From 1987 to 1999, LMF funds were used for lands or conservation easements on lands of statewide significance. But after 1999, changes in statute and policy shifted the focus of LMF. Those changes were advised to the legislature by a committee formed under the direction of then-governor Angus King.

Chart from www.landtrustalliance.org

A January 2004 report was prepared by The New England Environmental Finance Center in collaboration with the Edmund Muskie School of Public Service at the University of Southern Maine and the Margaret Chase Smith Center for Public Policy at the University of Maine. The report stated: “With the exhaustion of the proceeds from the 1987 bond issue, Governor Angus King, Jr. in early 1996 created the Land Acquisition Priorities Advisory Committee (LAPAC) to help shape future land acquisition and protection initiatives in Maine. Among other things, the Governor asked the Committee to identify the types of land and interests in land to be acquired by public and private conservation agencies; to set state and regional goals for acquisition; and to recommend one or more funding sources for acquisition.”

According to the final report of Governor King’s Land Acquisition Priorities Advisory Committee, (LAPAC) members of the committee included, among others, employees or representatives of The Nature Conservancy, Maine Audubon Society, Maine State Planning Office, Maine Coast Heritage Trust and The University of Maine.

Informational presentations to the committee were provided by representatives from New York Department of Environmental Conservation; the Appalachian Mountain Club; RESTORE: The North Woods; the Vermont-based Trust for Public Land; and others.

The 1997 report notes, “The Committee began its work in October, 1996 and held a total of fourteen meetings, as well as two rounds of public comment sessions. From the onset, the Committee agreed to operate on a consensus basis.”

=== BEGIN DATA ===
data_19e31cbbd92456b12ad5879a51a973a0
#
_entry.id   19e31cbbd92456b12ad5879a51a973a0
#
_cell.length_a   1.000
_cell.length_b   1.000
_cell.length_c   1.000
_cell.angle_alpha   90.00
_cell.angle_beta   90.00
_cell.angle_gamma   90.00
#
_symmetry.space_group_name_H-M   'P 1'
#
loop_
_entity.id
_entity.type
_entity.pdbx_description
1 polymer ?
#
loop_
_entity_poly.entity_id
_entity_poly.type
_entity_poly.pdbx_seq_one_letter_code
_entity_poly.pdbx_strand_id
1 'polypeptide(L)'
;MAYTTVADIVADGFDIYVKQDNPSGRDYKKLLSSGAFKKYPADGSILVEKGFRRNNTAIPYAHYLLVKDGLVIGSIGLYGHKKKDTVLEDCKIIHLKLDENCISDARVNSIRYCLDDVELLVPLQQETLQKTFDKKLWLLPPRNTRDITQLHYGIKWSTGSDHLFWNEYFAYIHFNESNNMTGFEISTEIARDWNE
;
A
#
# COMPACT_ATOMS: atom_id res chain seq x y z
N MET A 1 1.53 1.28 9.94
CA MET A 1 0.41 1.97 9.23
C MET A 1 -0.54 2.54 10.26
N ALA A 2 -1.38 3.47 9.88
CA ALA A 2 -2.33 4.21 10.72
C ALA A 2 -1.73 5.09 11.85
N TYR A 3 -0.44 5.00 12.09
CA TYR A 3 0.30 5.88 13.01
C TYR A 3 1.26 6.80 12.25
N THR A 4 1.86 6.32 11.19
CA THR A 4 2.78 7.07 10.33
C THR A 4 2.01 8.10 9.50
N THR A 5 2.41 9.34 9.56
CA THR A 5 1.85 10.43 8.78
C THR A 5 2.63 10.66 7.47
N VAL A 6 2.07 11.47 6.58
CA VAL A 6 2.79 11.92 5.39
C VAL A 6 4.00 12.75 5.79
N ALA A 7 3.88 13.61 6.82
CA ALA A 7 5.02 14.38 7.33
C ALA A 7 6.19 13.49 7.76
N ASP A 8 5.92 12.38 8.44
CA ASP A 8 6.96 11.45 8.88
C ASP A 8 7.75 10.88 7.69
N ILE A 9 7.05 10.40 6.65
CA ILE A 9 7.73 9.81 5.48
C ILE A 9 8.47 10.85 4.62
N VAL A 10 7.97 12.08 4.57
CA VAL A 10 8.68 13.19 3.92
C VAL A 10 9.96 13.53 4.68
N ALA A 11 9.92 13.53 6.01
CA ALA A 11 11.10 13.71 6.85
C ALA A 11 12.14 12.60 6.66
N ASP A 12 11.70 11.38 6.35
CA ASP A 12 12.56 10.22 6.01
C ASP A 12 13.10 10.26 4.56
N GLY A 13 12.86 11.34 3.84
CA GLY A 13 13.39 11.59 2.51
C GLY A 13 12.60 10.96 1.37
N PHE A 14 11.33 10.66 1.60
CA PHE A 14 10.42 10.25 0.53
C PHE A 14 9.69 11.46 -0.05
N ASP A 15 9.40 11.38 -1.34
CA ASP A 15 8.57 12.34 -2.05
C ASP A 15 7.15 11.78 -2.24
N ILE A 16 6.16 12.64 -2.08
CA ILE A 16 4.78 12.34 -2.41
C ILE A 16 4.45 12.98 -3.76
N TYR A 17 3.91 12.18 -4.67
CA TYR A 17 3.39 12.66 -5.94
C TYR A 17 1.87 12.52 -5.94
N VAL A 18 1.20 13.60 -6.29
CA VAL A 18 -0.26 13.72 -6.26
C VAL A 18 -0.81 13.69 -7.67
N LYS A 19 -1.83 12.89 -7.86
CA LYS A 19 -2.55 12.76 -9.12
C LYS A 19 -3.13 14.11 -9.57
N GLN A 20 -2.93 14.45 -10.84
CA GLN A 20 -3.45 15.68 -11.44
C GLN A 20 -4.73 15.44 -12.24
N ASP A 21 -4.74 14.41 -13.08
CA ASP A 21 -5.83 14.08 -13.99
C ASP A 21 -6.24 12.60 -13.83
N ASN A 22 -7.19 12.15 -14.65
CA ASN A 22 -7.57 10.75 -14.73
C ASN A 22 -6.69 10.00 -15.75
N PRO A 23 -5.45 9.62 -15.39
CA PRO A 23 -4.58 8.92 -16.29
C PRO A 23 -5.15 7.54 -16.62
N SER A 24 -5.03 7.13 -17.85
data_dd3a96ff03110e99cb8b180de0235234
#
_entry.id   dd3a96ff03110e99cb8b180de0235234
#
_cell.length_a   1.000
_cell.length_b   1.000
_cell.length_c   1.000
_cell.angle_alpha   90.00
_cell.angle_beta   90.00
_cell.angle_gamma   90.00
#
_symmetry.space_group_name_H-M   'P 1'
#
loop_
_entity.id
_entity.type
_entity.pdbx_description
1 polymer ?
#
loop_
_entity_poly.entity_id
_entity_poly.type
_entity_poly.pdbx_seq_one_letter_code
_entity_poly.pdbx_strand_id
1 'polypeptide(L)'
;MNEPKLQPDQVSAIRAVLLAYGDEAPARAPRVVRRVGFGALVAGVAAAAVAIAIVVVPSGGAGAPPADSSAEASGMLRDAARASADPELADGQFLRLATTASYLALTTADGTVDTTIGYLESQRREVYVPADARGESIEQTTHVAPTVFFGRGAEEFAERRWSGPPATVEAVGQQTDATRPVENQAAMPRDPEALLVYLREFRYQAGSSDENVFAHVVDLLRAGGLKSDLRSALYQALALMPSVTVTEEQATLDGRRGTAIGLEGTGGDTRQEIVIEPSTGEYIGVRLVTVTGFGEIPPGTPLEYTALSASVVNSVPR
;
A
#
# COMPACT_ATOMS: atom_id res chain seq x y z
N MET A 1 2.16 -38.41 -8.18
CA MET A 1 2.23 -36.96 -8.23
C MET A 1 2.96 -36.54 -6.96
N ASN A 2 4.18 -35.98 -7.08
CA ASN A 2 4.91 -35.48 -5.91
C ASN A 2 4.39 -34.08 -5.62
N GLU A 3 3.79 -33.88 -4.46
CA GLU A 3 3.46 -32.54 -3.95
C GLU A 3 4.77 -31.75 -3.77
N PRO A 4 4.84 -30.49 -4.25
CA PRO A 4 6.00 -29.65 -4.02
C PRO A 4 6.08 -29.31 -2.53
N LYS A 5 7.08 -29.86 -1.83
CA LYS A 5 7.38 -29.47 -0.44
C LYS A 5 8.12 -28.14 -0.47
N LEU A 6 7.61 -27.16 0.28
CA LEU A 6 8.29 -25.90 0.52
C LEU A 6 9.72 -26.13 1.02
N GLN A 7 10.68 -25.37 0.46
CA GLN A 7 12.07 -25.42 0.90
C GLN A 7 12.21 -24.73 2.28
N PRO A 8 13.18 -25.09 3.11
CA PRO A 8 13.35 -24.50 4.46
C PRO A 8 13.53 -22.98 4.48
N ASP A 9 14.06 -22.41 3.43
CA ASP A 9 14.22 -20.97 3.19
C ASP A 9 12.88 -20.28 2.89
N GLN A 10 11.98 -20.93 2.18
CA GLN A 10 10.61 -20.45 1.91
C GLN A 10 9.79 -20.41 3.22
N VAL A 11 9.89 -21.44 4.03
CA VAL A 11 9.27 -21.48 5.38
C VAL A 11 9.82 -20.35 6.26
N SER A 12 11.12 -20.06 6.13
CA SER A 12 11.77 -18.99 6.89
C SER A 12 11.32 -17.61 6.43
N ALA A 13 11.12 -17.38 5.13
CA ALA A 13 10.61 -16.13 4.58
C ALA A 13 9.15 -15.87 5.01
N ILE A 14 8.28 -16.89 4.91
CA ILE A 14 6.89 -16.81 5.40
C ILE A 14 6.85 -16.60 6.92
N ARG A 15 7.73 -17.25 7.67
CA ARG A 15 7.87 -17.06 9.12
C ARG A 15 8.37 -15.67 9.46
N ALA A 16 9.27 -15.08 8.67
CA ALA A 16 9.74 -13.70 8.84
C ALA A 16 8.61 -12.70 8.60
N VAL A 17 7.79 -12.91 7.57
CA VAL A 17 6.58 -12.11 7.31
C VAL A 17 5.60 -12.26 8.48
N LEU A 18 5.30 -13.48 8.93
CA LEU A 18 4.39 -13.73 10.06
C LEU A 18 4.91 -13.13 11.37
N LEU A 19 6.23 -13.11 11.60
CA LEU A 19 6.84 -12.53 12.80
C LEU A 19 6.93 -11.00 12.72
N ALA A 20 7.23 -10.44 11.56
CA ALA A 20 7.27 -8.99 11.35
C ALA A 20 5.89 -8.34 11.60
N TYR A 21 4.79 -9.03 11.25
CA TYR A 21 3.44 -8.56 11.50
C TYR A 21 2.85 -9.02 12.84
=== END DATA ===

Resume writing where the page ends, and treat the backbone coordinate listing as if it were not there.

“Currently, the Land for Maine’s Future Program can only expend funds on the acquisition of land that is of ‘state significance’,” the 27-page committee report says. “Consequently, there is no state funding available for conservation acquisitions that may be of great local or regional importance, but are not of state significance. The committee views this as a serious deficiency that can be remedied by providing matching grants to localities through LMF to acquire lands of local or regional importance. A number of the committee’s land acquisition priorities, for example farmland, are best addressed through local acquisition efforts.

“While municipalities would be the preferred recipient of these matching grants, the program should allow for other qualified recipients, specifically local land trusts, in those cases where there are compelling reasons that the municipality not be directly involved,” the report LAPAC states  “It is anticipated that local land trusts would often work in partnership with municipalities to develop acquisition projects, raise matching funds and manage properties. Management of lands acquired under this program would be a local, not a state, responsibility.”

LAPAC recommended doubling of conservation lands in Maine by the year 2020.

The LMF website corroborates with the LAPAC report: “Through the use of matching funds, the program encourages partnerships with local, regional and statewide conservation organizations, as well as state and federal agencies . . . ownership and management of the properties can include partnerships with local groups including municipalities and private land trusts. The State holds lands of statewide significance; towns and land trusts may hold properties of local and regional significance.”